by Blake Herzog
Tracey Horn grew up near the heart of the New York advertising world, with a father who spent 25 years in the business. In 2020 she’s celebrating 25 years heading Helken & Horn Advertising Agency in the Greater Prescott advertising world, considerably smaller but no less satisfying.
“I can’t believe it’s been 25 years. It seems like yesterday that we started the agency in a small downtown apartment. This community and the business owners we work with have been really good to us and I truly still love what I do,” she says, “And I hope I can do another 25!”
Horn moved to Tucson with her family as a teen after her dad retired. Because she missed its seasons, she was all set to go back and carve her own path in that New York ad industry when she graduated from the University of Arizona in 1994.
But since she’d never made it north of Phoenix during her eight years in Arizona, she decided she had to see the Grand Canyon.
“I happened to drive through Prescott and I went, wait a minute, what is this? I fell in love with it, like a lot of people do. “And I thought, ‘Oh my gosh, this reminds me of the historical and quaint towns back East. You know, I need to find a job here,’” she says.
After a year working for a struggling agency, Horn met Robin Helken, a copywriter, and they launched Helken & Horn in August 1995. Helken left town two years later, while Horn has kept the firm going under that name by herself.
“When I say all by myself, I’m the responsible party, but there is no way I could have accomplished everything these past twenty five years without people like my writers, designers & creative art directors. Without all the creative team around me, there’s no way I would be where I am today.”
A full-service ad agency
Horn doesn’t have any staff, instead turning to her go-to freelancers for each particular job, depending on their fields of expertise.
And there are a lot of jobs — print ads, TV and radio commercials, longer-form video, logos and other branding, plus websites, online ads, SEO and social media — all for local businesses, plus political campaigns for state Sen. Karen Fann, Yavapai County Supervisor Rowle Simmons and Prescott Mayor Greg Mengarelli among others. She was also instrumental in helping on the Prop 443 initiative.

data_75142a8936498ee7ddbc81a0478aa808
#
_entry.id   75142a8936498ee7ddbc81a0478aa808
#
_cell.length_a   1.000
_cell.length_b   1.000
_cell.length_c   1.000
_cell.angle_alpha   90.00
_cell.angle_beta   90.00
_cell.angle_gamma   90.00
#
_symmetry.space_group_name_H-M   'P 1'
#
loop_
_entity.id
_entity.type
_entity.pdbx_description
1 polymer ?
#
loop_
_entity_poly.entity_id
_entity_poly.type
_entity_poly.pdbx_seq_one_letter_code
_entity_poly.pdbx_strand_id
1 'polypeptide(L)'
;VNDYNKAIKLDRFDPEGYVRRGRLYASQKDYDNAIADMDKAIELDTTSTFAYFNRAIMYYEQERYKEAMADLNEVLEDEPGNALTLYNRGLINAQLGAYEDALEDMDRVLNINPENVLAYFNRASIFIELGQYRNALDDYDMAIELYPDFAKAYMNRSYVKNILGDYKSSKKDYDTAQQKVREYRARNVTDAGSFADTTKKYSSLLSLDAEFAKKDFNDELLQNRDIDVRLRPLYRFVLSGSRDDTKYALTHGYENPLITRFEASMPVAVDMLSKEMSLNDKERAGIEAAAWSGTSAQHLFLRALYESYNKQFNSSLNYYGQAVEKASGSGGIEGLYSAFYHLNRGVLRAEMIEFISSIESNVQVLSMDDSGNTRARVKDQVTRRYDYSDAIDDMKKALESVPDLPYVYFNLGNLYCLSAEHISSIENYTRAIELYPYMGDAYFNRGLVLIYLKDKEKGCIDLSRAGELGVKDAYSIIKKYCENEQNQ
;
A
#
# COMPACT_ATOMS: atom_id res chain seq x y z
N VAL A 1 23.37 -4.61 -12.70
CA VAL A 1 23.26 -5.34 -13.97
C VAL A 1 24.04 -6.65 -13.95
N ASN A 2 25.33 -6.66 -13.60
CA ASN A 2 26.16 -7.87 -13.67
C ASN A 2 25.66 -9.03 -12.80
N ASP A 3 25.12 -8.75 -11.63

Horn prefers working in the “offline” formats to online, though the latter has been particularly useful for getting word out about all the shutdowns, reopenings and other shifts her clients have had to deal with this year.
“It’s a great, instant way to market, but I still find happiness in the traditional because it’s more creative to me than ads that you see flat on the screen. And I think traditional is here to stay, especially in our communities, because people still like to pick up a newspaper, and they still like to listen to their favorite radio station here,” she says.
Horn is especially proud of her role in launching downtown Prescott’s New Year’s Eve Boot Drop tradition, which was sparked by Horn’s memories of the Times Square ball drop and Flagstaff’s pine cone version.
“I was born on New Year’s Day, so my friends would always drag me out on New Year’s Eve for my birthday. There just weren’t too many festivities going on and I felt Prescott was prime for a new holiday event,” she says.
She oversaw the first 40-foot drop of the 6-foot boot in 2011, which drew 4,000. After two more years she turned it over to M&M entertainment, but still volunteers every year. Attendance has grown to 10,000.
But watching her clients’ sales jump remains her most gratifying work: “I get to really experience a variety of businesses and appreciate what they go through on a day-to -day basis to keep going. It’s their baby, it’s their passion. But I get to go in and be a part of that. And that’s pretty darn cool.”